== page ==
Livestock farmers use dramatically less water than they did 60 years ago to produce milk, meat and eggs, according to a new analysis from the University of Nebraska.

A gallon of milk was produced five times as water-efficiently in 2016 compared with 1960, pork was produced four times as efficiently, and chicken, turkey and eggs were produced about three times as efficiently, according to the study published in the journal Environmental International.

"When you see the figures, that's a big deal," said Mesfin Mekonnen, a professor at the University of Nebraska and the study's lead author. "But still, livestock uses a lot of water."

The improvement in the water efficiency has little to do with daily use of water on the farm — giving the animals water to drink, cleaning their living space and processing their manure, Mekonnen said.

"That part accounts for only 2% of the water footprint," he said in an interview. "The feed production from growing the crop to animal feed — that provides about 98%."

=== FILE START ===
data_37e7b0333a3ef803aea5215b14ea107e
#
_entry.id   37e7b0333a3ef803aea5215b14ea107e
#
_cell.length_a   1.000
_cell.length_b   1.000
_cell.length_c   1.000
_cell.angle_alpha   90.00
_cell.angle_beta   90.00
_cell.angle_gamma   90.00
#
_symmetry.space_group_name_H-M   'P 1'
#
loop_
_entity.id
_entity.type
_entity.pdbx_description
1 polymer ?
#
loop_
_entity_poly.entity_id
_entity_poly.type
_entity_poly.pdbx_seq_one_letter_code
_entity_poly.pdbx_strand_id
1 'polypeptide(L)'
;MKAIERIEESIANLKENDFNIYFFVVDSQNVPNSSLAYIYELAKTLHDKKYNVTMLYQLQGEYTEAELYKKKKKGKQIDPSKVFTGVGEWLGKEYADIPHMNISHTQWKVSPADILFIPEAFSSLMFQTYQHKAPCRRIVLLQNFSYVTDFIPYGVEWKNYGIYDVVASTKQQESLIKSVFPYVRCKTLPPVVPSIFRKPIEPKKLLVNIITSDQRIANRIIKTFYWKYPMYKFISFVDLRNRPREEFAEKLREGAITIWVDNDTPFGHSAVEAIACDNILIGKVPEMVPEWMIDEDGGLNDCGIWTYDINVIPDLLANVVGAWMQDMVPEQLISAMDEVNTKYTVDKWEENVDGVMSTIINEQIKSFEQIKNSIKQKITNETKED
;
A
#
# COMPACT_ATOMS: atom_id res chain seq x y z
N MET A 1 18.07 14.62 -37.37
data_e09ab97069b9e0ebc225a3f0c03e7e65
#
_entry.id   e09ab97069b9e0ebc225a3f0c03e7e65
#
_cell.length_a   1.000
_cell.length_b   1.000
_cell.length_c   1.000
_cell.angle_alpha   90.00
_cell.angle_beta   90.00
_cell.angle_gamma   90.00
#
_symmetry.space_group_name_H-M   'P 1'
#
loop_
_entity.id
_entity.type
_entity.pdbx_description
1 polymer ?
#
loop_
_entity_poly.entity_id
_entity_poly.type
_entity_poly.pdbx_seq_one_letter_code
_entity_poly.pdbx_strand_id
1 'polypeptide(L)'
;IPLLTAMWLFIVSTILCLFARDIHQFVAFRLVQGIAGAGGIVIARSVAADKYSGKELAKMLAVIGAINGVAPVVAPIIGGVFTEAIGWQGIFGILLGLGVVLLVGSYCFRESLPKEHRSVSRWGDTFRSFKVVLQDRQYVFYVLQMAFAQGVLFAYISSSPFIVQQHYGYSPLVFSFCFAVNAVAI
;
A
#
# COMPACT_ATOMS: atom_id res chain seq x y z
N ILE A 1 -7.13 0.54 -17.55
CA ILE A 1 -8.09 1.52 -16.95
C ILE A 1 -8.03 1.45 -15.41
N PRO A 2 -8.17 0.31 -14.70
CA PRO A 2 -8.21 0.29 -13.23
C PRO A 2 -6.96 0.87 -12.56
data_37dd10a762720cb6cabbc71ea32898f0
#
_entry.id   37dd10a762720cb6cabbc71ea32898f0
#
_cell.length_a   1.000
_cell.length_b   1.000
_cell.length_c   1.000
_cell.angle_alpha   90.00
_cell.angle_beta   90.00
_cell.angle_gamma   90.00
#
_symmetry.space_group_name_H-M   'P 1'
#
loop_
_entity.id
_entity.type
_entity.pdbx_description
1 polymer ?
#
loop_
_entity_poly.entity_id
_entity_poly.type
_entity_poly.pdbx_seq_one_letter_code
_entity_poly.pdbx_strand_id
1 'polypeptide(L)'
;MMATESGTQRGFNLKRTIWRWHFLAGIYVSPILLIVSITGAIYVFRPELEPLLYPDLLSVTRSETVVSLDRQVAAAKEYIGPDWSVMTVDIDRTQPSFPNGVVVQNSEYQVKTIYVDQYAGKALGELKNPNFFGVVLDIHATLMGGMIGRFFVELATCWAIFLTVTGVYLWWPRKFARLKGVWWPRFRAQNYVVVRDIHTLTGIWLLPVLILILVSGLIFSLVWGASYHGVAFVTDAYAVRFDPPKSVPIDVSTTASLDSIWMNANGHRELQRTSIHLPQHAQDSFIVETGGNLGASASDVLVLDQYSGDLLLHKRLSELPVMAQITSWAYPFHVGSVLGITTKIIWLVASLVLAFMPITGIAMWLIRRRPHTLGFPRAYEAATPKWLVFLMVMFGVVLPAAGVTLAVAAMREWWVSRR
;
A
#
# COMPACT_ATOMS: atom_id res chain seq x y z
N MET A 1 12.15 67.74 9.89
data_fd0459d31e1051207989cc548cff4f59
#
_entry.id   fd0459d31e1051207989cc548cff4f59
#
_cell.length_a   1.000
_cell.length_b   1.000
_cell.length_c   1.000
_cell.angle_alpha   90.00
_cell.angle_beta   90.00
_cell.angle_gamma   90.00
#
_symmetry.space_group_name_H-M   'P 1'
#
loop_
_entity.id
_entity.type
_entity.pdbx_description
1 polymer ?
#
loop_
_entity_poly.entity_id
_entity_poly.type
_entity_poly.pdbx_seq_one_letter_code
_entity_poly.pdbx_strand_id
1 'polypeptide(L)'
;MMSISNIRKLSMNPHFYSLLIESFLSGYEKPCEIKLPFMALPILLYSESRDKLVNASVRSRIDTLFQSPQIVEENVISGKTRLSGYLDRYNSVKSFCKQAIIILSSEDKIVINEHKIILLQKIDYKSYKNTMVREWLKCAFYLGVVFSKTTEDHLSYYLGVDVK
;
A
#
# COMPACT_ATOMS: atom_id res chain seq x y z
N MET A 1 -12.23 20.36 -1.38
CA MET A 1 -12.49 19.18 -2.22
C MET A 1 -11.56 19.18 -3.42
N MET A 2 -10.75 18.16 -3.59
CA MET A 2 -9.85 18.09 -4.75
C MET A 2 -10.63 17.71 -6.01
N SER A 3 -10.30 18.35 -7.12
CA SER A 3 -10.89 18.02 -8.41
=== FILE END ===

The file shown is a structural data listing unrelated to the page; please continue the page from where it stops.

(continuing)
Better animal genetics and breeding mean that animals are more efficient at converting food into meat, milk and eggs. Animals are much bigger now than in 1960, but they eat only slightly more feed.

Also, because of improved seed technology, the grain grown to feed livestock requires less water than a few decades ago, and farmers have found new types of feed to supplement the row crops they feed the animals. Livestock now often consume energy-rich distiller grains, a byproduct of biofuels that reduce the need for additional volume of water-intensive crops.

"The improvement they made is in selecting the proper breed, how they feed them, what they feed them," he said.

Overall, annual water usage to produce beef, pork, chicken, turkey, milk and eggs dropped 36% from 1960 to 2016, the study found.

Mekonnen said there is still a lot of room for improvement in how American agriculture uses water.

"Producers and the big companies, they have to think of the full supply chain, what feed to feed the animals and how to produce it more efficiently," he said.